If you’re reading this, great. It’s a bit of an experiment really.
My fifteen year old son and I will be boarding a plane to Japan later today. We had a big year last year, and I felt we needed an adventure. Sure, we could have opted for a two-week relaxation vacation, but maybe we’ll do that some other time. Right now I am looking at spending a busy twelve days in the East, and luckily the boy is happy to come along for the ride!
By way of an introduction, my name is Amanda and my son is called Sam. He really is a joy to be around. Of course I have to take the position of authority at times, and his love of Xbox and mine of art galleries aren’t always met with mutual admiration, but generally we muck along just fine.
I’m still somewhat horrified by how little time teenagers spend outside nowadays, especially Londoners. When I was a kid I spent a lot of time wandering, and wondering. Always the first up at the weekend, and with a brother who took the slow approach to life, I would be knocking on doors to see who was up and ready to play! It may have been the boys in the ‘council house’ or it may have been ‘Billo’ my surrogate Granddad who would sometimes give me a piece of fried bread or some home-made chips as he liked a good breakfast!
Anyway, enough about me. Let’s get on with this adventure…
Turns out I booked our flights quite late in terms of availability and cost. How did I know there was a school holiday in Japan and it’s Sakura season, when the cherry blossom is exploding everywhere and the whole country will be in party-mode?
I had real problems securing accommodation, and liaising with hostelries etc. The nine-hour time difference was no help. After drawing a line under my efforts, I only checked exactly what I had booked six days ago. Turns out we are going to stay in seven different places - a lot of leg work then.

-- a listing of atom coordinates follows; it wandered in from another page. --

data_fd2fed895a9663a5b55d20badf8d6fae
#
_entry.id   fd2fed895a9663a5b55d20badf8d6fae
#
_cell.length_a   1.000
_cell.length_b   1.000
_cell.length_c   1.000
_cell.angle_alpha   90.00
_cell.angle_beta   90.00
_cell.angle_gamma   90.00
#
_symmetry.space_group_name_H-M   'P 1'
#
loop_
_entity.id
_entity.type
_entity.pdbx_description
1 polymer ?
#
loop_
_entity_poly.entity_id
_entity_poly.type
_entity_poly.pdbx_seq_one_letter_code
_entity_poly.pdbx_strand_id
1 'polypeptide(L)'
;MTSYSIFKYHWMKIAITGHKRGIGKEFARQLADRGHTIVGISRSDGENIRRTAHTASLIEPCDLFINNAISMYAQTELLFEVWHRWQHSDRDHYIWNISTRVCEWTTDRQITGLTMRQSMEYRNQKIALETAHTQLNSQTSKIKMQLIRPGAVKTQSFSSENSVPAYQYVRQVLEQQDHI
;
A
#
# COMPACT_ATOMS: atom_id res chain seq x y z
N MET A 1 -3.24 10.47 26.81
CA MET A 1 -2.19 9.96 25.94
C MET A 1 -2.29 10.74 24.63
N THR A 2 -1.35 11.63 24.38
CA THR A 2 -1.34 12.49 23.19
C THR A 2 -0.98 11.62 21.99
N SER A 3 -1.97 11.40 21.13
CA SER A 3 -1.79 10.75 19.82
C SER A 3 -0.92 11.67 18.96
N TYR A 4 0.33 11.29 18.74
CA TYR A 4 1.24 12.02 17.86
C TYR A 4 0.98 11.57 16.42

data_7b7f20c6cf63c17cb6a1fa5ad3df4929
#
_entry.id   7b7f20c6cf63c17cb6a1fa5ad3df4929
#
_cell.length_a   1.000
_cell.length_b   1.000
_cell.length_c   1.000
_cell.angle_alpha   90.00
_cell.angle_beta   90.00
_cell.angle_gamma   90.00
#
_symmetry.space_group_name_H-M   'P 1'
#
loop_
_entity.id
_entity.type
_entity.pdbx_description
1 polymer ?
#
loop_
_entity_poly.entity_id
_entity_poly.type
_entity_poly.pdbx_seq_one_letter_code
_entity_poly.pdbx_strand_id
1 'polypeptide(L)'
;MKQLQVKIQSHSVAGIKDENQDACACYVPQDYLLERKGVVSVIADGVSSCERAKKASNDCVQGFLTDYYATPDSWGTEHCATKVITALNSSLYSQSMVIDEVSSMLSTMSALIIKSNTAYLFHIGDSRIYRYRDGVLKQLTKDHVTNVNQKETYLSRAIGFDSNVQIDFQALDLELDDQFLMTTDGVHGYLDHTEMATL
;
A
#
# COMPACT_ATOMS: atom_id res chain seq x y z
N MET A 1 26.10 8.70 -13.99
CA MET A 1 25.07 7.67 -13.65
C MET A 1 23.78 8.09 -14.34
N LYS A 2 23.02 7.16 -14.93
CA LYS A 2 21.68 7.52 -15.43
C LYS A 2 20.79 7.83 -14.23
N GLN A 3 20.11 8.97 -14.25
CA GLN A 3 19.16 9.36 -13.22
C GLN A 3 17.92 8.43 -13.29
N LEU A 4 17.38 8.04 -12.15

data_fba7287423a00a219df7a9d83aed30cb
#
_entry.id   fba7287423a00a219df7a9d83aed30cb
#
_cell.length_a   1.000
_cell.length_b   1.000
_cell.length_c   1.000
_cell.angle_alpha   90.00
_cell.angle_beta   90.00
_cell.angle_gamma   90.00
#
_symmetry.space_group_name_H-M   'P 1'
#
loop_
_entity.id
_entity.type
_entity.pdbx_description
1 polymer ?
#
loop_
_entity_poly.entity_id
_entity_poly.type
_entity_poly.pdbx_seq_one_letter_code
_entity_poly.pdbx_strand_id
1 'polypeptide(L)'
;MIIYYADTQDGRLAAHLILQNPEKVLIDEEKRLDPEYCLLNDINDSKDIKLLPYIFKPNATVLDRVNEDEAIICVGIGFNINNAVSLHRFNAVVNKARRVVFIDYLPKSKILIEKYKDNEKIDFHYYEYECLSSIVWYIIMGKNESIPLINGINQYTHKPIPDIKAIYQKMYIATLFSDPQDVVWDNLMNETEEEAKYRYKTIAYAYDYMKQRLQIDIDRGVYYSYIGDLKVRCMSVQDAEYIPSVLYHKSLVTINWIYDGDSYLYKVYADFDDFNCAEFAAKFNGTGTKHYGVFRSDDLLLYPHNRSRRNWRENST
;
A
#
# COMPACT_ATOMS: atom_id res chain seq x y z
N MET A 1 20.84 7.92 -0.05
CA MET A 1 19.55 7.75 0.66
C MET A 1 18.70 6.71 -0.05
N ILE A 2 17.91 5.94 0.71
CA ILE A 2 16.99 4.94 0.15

That headache aside, I generally love the planning stage of a trip - glancing at lines on a page, imagining what they might look like in three-dimensions with colour and sound; the anticipation of awakening the senses and ready for anything.
You know the way when you have something in your mind, you’ll often find links in all sorts of places? Well, it was World Poetry Day earlier this week, and I took a flick through a book of poems I had somehow acquired from my secondary school and noticed this:
Looking Eastward by Edward Blunden
Down our street when I was a boy I met with a
Who took me to the stone-cross steps and said to me,
I stared at the East he pointed: never have I seen a
sky so fine,
A shining height of clouds sun-bright, and loftier
And, See the Mountain, said my friend, and I traced
the region cloud,
With intense wish to shape that peak, which made
him smile so proud.
I nearly saw, not that alone, but as it felt to me
Cities and domes and lakes and falls and even door-
way and tree.
But just the final face of the thing came not; and I
told him so,
I only knew that man was right and that I was
stupid and slow.
He smiled, and said I should find all out, and the
words he left me were these:
I come from my shop to see Japan, and the Moun-
tain, when I please.
My last gift before we fly away, and hopefully get to keep you updated, is The Wanderer by Johnny Cash and U2. It speaks to me!
Extra reading… I stumbled across this blog https://dontforgetthesongs365.wordpress.com/2013/03/16/johnny-cash-u2-the-wanderer/